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A Cat, a Dog, and Shakespeare: The Perfect Sunday Afternoon

One reason I keep paying a cable bill is to be able to watch Turner Classic Movies. I had just finished a batch of Sunday chores and was resting a moment on the couch, wedged between Chatterly the cat and Gypsy the dog (an Australian Kelpie), and saw that TCM was about to air Julius Caesar, directed by Joseph Mankiewicz, and produced in 1953. 

I read Julius Caesar for the first time when I was in sixth grade. It was a great time to read it, because it seemed fresh and real to me, even though some of the centuries-old English was challenging. 

James Mason as Brutus
The movie made me wish that Joseph Mankiewicz had directed more of Shakespeare's works for cinema. The balance the movie strikes is oh, so totally just right. It does not go so far into cinematic territory that we lose the work's theatricality, but travels far enough by camera that it provides a sense of seamless reality only a movie can create.  The casting was brilliant.  James Mason was at his best as Brutus, and he carries the film on his shoulders, which is in no way a criticism of any of the other actors--simply praise for Mason.  His character needs to shoulder the play--and Mason made that happen.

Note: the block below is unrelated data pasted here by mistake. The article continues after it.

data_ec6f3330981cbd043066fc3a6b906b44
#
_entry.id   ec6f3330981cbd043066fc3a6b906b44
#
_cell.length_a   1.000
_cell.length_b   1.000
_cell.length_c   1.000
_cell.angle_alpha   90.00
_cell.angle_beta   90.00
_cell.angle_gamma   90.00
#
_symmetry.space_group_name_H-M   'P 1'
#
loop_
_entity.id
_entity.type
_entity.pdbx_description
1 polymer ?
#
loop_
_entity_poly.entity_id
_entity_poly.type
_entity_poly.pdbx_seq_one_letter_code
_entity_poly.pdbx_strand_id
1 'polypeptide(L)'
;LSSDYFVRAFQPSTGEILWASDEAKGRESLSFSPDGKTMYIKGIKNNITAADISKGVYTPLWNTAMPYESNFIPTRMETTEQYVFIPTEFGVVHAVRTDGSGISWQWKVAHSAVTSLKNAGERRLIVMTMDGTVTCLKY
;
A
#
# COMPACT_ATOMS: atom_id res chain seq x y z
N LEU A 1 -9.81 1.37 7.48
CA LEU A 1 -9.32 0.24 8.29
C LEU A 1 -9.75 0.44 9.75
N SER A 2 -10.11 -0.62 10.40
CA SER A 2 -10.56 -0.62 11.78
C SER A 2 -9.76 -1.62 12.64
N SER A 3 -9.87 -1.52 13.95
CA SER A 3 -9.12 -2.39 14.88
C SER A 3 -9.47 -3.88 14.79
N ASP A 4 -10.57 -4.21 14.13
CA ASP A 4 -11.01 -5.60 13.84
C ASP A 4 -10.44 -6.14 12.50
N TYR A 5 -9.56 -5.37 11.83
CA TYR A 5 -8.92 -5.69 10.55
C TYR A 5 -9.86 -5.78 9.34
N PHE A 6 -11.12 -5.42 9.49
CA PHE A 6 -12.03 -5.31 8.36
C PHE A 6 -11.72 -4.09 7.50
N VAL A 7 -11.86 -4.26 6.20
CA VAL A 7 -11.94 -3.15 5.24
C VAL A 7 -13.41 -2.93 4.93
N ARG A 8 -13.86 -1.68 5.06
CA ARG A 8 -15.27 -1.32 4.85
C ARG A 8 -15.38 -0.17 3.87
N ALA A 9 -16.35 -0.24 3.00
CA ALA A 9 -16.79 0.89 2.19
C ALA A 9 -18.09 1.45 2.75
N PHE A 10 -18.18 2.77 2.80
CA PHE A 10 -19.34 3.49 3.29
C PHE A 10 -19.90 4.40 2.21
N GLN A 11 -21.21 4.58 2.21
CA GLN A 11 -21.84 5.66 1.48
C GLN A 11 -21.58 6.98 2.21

More impressive still is the sheer, vibrant, living, breathing English that Shakespeare gave us. I had the great fortune of meeting poet William Stafford and taking various classes from him. One of the first things he told us is that language is for swimming. When we speak, think, or write, we are swimming in language. We are two separate entities, the language and our selves, yet we are not apart. 

There were moments in this movie when I had goose bumps, listening to that lively language flow from the screen into my living room; moments when sixth grade came back to me in full color--the small paper back of Julius Caesar, the classroom I carried the book into, and phrases... phrases as fresh today as they were to me so many years ago:  

"Cowards die many times before their deaths; the valiant die but once."
"But for my own part, it was Greek to me."
"He reads much; He is a great observer, and he looks Quite through the deeds of men."
"This was the most unkindest cut of all."
"If you have tears, prepare to shed them now."
"The eye sees not itself but by reflection."
"When love begins to sicken and decay, It useth an enforced ceremony. 
There are no tricks in plain and simple faith."
"There is a tide in the affairs of men, Which taken at the flood leads on to fortune."

Deborah Kerr as Portia
The lines of Portia, wife of Brutus, though few, are remarkable. Among them: "Dwell I but in the suburbs Of your good pleasure? If it be no more, Portia is Brutus's harlot, not his wife."

Whatever is spoken, though, is said artfully and organically. Here is poetry that swims and takes us with it. Often, after watching a movie, I feel a vague dissatisfaction, a sense I've been diverted, distracted, informed, or entertained, but not fulfilled. That was not the case today. My ears, mind and heart were washed in the glory of a gifted language, and I felt revived. The cat purred. The dog wagged her tail. They must have liked it, too.


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